0

On certain websites you can order laptops, and sometimes even they allow you to change certain parts of it.
Let's take the example of HDD, the website offered quite an amount of types of HDD's.

The largest HDD they can deliver to the laptop is 2TB, could I instead ask them to let the slot open, and then buy let's say 860EB and put it in.

  • Will Linux adapt these entire 860EB? Will it be able to write to this disk as it could to normal 2TB disk? Is there no limitation to amount of data understood? Entire 860EB will be absolutely usable? And what if I had 4 slots, and all of them had 860EB HDD, would it still be able to utilize all 4 entire HDD's? Would the same apply to SSDs?

Don't ask me why would I need 860EB or how, I won't be probably getting 2TB disk either. This is just a thing that I thought about, that I find interesting to know. And knowledge is the key.

  • When thinking about speed, is speed of SATA all I need to worry about? It turns out it's maximum speed (according to Wikipedia) is theoretically 16Gbps which is 2GBs. That means that every HDD and SSD connected to my SATA bays will technically never be able to read/write more than 2GB per second. Is there anything else I should be paying attention to?

By Linux, I mean regular user-grade distribution of OS (Ubuntu, Fedora, Arch), not a server/super-computer/scientific one (RHeL, SL).
By 860EB, I mean 860 exabytes, which is equal to 860000000TB (860 million terabytes).

Edited by Aeonix

3
Contributors
10
Replies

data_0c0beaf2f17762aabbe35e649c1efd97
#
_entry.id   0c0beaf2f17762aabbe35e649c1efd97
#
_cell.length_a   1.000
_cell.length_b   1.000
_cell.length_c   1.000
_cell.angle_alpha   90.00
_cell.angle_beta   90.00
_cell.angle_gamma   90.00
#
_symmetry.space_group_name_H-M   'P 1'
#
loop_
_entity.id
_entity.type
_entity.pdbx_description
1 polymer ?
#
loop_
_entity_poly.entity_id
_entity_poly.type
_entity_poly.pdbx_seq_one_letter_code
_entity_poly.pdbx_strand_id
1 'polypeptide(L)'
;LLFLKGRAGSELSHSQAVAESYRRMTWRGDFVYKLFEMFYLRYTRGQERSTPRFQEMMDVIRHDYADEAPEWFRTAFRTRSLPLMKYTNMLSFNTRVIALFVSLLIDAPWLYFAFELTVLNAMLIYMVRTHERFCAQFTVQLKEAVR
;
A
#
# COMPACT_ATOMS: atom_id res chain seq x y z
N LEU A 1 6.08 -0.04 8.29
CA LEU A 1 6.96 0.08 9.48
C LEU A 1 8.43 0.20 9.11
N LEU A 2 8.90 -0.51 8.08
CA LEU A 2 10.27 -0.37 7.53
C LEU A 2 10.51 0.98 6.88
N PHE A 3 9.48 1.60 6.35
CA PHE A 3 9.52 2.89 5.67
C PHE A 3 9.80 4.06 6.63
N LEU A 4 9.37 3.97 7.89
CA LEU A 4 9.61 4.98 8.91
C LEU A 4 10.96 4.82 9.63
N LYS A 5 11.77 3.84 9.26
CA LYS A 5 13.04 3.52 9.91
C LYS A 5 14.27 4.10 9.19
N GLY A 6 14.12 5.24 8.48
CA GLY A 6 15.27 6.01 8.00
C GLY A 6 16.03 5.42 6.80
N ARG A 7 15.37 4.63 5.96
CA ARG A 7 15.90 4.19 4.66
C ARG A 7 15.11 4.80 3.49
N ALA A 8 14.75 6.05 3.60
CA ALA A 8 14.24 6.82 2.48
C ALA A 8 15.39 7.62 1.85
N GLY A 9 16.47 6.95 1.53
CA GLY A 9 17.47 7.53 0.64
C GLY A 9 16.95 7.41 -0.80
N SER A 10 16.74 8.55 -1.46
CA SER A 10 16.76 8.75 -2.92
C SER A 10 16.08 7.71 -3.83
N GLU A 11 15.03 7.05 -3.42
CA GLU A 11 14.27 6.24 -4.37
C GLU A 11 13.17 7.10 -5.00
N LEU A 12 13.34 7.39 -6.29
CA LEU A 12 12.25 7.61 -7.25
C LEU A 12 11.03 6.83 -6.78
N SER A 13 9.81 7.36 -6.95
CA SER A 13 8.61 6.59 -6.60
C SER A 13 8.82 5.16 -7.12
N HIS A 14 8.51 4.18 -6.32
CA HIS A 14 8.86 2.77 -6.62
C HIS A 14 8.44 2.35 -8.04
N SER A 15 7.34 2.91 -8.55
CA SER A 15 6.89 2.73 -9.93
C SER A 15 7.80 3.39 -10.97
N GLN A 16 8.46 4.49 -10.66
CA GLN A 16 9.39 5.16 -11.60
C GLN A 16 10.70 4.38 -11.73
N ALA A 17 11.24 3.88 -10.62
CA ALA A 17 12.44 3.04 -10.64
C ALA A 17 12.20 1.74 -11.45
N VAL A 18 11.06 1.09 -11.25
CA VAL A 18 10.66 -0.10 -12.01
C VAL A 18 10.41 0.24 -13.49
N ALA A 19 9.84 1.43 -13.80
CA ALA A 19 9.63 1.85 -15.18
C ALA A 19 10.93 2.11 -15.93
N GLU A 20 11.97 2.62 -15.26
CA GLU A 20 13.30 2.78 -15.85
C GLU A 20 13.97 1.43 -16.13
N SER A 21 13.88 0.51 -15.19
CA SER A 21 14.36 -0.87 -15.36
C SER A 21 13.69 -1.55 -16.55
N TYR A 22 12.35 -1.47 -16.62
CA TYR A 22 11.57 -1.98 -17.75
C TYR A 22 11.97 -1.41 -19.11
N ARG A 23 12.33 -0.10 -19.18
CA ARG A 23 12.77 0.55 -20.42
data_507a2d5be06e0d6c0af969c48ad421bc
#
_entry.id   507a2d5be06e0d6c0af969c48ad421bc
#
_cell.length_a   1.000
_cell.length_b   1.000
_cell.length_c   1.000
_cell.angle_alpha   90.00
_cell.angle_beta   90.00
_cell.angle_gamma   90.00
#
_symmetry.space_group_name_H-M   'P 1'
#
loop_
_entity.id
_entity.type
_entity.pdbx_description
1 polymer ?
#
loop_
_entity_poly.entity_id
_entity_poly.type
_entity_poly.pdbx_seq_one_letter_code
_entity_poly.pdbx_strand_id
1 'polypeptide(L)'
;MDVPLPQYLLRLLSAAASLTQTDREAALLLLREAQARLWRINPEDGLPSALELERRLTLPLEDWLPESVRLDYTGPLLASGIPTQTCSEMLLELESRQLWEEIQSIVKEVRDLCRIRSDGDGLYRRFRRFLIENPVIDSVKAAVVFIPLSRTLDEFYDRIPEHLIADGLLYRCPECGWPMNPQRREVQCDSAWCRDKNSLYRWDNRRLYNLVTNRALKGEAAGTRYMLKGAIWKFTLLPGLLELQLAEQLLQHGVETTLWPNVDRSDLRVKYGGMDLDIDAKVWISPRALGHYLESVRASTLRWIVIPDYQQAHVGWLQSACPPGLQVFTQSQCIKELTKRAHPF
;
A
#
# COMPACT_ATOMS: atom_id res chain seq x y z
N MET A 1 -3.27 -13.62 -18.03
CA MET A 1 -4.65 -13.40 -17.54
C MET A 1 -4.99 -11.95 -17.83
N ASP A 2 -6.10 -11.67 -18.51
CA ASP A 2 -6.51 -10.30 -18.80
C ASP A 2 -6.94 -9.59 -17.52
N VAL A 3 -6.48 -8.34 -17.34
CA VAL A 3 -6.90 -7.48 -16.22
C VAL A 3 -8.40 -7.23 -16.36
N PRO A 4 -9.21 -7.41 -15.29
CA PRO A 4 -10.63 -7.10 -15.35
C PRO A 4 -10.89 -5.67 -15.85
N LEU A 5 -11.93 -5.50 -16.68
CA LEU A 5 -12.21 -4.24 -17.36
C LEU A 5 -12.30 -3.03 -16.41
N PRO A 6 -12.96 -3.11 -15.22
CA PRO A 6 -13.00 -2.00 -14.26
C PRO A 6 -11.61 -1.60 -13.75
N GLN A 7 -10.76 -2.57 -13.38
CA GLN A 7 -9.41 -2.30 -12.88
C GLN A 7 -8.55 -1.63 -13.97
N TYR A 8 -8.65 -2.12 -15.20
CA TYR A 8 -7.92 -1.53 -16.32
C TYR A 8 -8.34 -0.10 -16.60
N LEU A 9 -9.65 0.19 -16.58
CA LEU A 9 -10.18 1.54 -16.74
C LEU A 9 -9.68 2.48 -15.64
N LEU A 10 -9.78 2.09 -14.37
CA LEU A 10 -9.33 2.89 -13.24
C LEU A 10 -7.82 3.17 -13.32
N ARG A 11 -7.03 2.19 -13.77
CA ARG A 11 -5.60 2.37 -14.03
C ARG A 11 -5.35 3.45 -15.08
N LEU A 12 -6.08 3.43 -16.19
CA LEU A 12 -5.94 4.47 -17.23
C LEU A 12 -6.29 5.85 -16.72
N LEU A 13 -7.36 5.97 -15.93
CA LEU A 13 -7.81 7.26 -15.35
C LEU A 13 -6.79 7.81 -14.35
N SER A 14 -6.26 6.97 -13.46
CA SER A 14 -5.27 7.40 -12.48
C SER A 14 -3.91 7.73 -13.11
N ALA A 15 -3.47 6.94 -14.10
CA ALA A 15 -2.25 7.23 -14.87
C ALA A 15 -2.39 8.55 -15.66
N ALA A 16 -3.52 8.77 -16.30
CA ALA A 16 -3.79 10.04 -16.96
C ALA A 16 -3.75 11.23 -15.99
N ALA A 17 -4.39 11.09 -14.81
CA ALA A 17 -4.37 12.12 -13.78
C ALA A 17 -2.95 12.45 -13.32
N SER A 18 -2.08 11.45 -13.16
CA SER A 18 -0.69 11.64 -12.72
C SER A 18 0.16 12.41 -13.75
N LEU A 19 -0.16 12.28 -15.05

41
Views
2 Years
Discussion Span
Last Post by rubberman
Featured Replies
  • 2

    My laptop has an eSata port. I can connect an array with 8+TB of space to it without problem. Unfortunately, a lot of current laptops are moving exclusively to USB 3.0 ports and removing the eSata ones. Pisses the heck out of me! I need to get a net laptop, … Read More

0

There are no discs of that size, but some file systems can support that size of array or multi-disc volume, such as zfs which can handle file systems of 256 zetabytes, and single files of 16 exabytes. Currently, the biggest single disc I know of is about 4TB, but I think that is in a format that won't fit into a laptop.

0

I know, that they don't exist... but question was, would support immensely large HDD storage, I found 8TB, it would be nice if it fit.

0

I don't think there is any current HDD over 2TB that will fit into a laptop. There are 3 and 4TB units, but they are 3 1/2" and thus too big to fit in a laptop.

Anyway, to paraphrase Star Trek - disc space, the final frontier!

Edited by rubberman

0

Okay, third attempt, :D, If I had a desktop, and if I had SATA entrance that would be able to handle 3 1/2" drives, would it be able to handle "infinitely" much storage memory? Like 8TB one?

There's still the 2nd question.

0
  • No reason for it not to be able to work with 8TB one

  • what do u mean by transfer memory? Speed with which you can write to a hard drive?

0
  • And would it work with much larger one? If I had 500TB one? Could I also use it?

  • hard drives*, if I had 4xSSD with 600MBs, it at 2GBs is the only limit I need to worry about it? Or is there anything else?

2

My laptop has an eSata port. I can connect an array with 8+TB of space to it without problem. Unfortunately, a lot of current laptops are moving exclusively to USB 3.0 ports and removing the eSata ones. Pisses the heck out of me! I need to get a net laptop, but none of the ones I am interested in have eSata ports without a USB -> eSata adapter.

Edited by rubberman

0

Thanks, what about the second question?

Gee, why the downvote? Topic was burrowed, 6 days old and no one answered, I still requested answer. Explain the logic.

Edited by Aeonix

0

Don't know who/why the downvote, but I gave you an up-vote with comment (so to speak), which will leave you with more positive than negative points. :-)

This question has already been answered. Start a new discussion instead.
Have something to contribute to this discussion? Please be thoughtful, detailed and courteous, and be sure to adhere to our posting rules.